Skip to main content

Copyright: Fair Use

What is Fair Use?

The Fair Use rule of copyright law is intended to support teaching, research, and scholarship. It allows individuals to make limited use of a copyrighted work for purposes such as criticism, commentary, or teaching, without obtaining permission from the copyright holder. 

There are four factors to consider in order to determine whether or not a particular use would be considered Fair Use:

1. What is the purpose of the use? 

Fair use favors uses that are nonprofit, educational, or personal, for purposes of teaching, research, criticism, scholarship, commentary, or news reporting. Fair use does not apply to uses that are commercial, for-profit, or entertainment. 

2. What is the nature of the work?

Fair use is more likely to apply to published works over unpublished works, and factual works over creative works such as art, music, plays, and novels. 

3. How much of the work will you use? 

Fair use favors using small amounts of a work, rather than large parts of a work or the whole work in entirety. If the small part of the work constitutes a large part of the whole, the use may weigh against fair use, even if the actual amount being used is small.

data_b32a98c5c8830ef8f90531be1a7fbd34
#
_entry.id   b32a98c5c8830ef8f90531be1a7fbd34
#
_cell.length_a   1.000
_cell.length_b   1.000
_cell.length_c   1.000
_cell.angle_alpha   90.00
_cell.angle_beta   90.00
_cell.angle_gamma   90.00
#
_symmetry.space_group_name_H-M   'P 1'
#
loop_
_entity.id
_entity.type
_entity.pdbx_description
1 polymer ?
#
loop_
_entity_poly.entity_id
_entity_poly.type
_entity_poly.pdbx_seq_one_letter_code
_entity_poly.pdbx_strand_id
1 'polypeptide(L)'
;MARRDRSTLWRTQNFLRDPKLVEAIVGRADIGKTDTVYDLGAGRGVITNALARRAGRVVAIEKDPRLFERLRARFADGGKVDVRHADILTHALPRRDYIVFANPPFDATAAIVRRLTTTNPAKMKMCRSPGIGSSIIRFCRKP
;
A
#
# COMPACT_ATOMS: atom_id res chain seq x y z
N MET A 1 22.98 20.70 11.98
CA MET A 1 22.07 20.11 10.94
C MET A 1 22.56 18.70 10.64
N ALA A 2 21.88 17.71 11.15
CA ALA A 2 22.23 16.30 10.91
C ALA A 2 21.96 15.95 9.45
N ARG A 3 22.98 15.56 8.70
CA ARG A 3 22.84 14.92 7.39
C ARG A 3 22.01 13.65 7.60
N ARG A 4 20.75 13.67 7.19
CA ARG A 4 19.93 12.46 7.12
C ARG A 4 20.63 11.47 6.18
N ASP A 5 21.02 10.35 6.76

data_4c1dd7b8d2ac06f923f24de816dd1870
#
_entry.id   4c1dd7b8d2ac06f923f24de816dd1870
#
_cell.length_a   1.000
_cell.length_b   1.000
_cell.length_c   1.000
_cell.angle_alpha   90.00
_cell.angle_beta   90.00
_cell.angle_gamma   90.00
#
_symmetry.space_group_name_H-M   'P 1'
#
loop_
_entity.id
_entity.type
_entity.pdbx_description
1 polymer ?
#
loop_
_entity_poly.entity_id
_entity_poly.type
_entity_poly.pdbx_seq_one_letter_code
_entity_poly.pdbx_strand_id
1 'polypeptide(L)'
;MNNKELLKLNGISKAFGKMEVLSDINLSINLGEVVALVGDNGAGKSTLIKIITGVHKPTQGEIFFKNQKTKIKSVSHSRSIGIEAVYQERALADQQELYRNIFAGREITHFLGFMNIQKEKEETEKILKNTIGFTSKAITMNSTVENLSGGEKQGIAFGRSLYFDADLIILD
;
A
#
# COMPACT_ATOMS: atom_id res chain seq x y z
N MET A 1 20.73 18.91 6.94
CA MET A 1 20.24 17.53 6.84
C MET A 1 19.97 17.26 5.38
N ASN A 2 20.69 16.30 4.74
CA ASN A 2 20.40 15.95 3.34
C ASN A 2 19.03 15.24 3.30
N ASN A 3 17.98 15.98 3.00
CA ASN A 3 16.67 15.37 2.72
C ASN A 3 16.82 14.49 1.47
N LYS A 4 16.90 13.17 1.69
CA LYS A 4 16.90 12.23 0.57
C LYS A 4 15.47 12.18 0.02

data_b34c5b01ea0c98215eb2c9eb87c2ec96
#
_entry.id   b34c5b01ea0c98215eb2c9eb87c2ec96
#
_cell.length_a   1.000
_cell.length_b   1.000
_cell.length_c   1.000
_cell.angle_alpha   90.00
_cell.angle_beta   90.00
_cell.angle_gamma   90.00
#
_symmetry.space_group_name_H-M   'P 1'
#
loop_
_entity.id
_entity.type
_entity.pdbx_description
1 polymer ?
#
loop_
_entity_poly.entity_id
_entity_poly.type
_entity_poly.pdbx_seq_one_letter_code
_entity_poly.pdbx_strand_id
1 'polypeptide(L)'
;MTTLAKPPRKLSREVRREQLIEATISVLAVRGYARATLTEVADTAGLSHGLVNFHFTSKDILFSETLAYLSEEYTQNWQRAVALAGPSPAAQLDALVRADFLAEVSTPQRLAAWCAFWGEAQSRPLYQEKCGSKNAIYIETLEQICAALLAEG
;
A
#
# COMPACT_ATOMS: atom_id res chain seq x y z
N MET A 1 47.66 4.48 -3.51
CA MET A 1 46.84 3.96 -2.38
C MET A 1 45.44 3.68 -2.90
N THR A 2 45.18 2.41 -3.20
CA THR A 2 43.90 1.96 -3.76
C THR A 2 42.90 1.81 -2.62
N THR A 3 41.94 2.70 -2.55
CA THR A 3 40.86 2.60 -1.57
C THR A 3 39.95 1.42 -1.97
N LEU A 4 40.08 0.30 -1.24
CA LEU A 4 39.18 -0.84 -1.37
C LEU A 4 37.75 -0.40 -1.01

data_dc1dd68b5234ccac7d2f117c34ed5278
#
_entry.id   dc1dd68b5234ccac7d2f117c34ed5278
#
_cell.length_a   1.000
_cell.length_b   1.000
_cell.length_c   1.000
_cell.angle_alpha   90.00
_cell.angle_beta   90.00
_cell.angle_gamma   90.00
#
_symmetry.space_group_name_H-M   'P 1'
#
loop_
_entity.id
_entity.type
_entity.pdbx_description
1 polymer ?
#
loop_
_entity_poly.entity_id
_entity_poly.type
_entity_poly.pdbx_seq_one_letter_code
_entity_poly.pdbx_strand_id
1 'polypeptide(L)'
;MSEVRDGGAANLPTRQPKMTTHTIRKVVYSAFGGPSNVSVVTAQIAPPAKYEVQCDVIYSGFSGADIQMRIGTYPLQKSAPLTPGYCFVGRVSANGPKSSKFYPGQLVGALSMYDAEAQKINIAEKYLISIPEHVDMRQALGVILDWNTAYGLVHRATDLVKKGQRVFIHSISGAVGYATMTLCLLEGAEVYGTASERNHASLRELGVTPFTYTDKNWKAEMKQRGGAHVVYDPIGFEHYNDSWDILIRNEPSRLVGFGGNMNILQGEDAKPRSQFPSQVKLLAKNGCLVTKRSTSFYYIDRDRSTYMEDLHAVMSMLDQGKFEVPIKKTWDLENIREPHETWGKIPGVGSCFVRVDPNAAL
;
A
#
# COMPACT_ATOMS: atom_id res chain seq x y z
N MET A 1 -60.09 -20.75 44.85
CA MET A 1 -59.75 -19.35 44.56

4. What effect will the use have on the market for the work?

Fair use does not favor uses that would deprive the copyright owner of income or a potential market for their work. 

 

Examples taken from University of Maryland's copyright guide and Stanford's Fair Use information page. 

Four Factors of Fair Use

Four Factors of Fair Use, presented by Julie Ahrens, Stanford Center for Internet & Society.

TEACH (Technology, Education and Copyright Harmonization) Act

Read the full text of the TEACH Act (Public Law 107-273, Section 13301) at Copyright.gov.

The TEACH Act applies the classroom teaching exemption (Section 110 of the Copyright Act) to distance learning. Through this, "reasonable portions" of copyrighted works can be transmitted electronically to students using similar guidelines to what is allowed for classroom teaching. Such transmissions must be made  under the supervision of the instructor as part of the instructional activities and must be directly related to the class. Retention after the end of the class or further dissemination of the copy is not allowed.

LaFrance, M. (2011). Copyright law in a nutshell (2nd Ed.). St. Paul, MN: West.

Copyright and Fair Use Resources

  • U.S. Copyright Office Fair Use Index

  • Fair Use Evaluator
  • Fair Use Quiz
  • Fair Use Checklist
  • Thinking Through Fair Use

The Himmelfarb Health Sciences Library
Questions? Ask us.
Creative Commons License
All LibGuides by Himmelfarb Health Sciences Library are licensed under a
Creative Commons Attribution-NonCommercial-NoDerivs 3.0 Unported License.

The George Washington University